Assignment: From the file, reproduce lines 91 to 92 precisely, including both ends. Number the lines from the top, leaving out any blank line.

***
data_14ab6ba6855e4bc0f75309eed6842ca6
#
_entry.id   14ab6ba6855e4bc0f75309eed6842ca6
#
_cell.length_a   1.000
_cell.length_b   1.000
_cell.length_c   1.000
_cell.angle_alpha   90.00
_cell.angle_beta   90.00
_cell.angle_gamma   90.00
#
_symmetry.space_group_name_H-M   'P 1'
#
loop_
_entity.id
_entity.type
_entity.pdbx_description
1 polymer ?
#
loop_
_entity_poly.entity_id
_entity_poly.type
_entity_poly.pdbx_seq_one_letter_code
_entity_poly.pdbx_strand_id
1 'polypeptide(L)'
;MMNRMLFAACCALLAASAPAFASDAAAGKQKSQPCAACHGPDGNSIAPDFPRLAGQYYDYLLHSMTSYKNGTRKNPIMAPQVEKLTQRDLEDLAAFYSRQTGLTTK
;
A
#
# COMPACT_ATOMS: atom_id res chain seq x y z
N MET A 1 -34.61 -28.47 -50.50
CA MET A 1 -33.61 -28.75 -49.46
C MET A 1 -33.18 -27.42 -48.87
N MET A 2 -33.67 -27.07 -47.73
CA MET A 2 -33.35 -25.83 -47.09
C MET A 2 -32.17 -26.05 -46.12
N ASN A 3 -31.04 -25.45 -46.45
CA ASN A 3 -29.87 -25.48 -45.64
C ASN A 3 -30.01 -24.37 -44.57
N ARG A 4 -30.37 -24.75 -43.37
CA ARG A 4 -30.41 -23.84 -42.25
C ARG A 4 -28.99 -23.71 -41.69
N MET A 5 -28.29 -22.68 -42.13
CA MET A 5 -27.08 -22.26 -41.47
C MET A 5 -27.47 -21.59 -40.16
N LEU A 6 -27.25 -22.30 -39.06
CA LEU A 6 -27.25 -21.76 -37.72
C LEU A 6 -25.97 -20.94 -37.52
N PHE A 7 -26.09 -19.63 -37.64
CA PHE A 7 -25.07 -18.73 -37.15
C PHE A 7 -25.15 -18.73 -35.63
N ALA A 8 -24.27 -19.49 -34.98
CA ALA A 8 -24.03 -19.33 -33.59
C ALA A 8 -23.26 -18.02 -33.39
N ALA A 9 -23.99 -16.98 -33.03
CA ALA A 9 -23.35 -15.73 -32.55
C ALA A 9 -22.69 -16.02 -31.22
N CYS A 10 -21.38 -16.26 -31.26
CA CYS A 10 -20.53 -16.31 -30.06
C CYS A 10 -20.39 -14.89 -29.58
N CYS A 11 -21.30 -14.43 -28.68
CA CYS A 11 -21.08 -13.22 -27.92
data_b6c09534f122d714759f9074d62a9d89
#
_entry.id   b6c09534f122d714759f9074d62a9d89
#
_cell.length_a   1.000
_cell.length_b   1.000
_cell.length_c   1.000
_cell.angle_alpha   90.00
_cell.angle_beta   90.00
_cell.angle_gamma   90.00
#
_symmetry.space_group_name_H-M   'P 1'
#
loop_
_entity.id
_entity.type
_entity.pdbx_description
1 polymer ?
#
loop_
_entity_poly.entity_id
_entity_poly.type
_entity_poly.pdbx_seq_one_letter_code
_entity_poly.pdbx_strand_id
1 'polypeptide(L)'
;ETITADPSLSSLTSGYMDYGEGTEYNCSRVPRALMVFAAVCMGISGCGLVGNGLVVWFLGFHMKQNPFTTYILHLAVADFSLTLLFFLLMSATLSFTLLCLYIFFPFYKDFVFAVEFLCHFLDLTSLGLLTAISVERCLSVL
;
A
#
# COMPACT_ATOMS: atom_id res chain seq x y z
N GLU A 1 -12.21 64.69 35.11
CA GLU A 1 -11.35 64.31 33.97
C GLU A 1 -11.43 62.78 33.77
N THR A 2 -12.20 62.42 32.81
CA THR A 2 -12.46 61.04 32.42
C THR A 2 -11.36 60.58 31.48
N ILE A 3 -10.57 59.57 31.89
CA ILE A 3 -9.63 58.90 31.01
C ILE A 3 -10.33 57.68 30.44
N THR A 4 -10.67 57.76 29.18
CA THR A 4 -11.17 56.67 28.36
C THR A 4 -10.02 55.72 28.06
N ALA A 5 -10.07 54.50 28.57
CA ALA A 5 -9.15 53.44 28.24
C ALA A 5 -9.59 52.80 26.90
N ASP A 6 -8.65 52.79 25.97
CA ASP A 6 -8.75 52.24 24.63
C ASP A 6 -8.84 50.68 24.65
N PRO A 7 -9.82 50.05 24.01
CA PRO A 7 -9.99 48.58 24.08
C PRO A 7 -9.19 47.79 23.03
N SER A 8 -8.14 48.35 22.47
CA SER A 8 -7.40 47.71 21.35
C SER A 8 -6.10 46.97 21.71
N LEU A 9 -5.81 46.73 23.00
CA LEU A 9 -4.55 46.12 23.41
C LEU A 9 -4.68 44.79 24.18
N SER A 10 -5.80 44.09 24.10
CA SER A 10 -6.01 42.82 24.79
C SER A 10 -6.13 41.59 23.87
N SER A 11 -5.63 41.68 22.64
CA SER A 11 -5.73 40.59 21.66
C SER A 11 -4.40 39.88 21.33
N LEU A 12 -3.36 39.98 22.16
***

#
# COMPACT_ATOMS: atom_id res chain seq x y z